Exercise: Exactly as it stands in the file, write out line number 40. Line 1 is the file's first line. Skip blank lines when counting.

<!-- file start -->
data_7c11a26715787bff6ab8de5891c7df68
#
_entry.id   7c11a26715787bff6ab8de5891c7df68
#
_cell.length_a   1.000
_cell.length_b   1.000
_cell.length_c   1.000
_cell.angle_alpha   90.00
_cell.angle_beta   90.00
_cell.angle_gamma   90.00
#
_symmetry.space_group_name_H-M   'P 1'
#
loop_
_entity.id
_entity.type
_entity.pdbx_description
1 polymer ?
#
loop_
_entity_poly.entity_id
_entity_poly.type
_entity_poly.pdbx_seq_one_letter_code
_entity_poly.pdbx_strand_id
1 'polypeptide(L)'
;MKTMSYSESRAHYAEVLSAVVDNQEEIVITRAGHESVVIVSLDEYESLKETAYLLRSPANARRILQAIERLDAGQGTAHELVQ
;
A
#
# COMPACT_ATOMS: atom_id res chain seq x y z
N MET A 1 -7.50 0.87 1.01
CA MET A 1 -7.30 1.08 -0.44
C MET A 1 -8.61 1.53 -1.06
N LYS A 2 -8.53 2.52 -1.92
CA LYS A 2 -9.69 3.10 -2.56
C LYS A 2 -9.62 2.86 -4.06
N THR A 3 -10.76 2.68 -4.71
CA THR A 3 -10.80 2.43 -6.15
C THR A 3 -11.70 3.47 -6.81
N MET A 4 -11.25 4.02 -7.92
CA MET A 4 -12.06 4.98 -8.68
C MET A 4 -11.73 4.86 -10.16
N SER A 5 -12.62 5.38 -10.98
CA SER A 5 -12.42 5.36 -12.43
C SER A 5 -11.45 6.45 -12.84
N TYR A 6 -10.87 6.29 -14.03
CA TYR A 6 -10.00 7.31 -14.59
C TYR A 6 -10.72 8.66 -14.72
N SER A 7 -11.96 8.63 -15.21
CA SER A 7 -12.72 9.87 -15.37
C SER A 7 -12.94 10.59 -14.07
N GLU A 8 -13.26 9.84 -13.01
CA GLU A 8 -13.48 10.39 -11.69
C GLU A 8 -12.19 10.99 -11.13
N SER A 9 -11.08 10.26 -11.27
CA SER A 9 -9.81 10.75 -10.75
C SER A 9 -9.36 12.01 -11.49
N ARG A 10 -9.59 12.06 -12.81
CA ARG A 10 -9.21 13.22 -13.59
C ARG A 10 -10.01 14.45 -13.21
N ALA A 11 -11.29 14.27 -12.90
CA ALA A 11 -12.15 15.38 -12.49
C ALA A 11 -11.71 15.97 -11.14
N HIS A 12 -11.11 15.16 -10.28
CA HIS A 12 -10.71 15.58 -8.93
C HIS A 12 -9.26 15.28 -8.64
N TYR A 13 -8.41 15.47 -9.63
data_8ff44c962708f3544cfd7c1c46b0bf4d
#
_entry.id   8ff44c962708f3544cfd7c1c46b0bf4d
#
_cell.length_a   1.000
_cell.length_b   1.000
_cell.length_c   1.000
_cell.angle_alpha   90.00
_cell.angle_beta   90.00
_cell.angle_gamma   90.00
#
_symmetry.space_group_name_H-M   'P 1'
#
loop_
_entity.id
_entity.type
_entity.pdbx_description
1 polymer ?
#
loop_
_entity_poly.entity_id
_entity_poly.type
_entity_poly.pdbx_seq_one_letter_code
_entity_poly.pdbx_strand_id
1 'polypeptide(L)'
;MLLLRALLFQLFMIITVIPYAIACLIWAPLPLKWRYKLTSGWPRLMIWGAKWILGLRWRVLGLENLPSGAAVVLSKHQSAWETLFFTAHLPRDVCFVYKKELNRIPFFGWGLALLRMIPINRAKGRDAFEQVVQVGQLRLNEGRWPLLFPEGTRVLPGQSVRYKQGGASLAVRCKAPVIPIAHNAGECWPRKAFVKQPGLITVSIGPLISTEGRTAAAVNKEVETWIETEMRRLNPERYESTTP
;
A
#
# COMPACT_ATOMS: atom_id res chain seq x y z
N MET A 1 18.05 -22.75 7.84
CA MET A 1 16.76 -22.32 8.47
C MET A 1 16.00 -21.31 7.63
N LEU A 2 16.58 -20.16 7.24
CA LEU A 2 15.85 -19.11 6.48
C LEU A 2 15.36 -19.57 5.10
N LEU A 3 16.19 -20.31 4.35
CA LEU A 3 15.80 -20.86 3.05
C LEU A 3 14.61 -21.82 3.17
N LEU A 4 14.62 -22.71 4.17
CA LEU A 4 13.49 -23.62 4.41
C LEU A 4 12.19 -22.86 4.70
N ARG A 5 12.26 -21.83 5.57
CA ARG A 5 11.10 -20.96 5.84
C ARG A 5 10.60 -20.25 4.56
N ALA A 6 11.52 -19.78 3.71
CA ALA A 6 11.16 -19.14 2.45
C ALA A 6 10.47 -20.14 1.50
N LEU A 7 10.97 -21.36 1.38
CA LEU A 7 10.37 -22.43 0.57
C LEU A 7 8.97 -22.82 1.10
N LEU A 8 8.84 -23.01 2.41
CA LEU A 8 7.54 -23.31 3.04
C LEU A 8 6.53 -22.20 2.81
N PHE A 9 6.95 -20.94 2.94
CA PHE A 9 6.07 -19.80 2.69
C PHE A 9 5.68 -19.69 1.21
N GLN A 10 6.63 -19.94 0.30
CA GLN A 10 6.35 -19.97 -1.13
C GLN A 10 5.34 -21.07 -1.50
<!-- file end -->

N MET A 4 -11.25 4.02 -7.92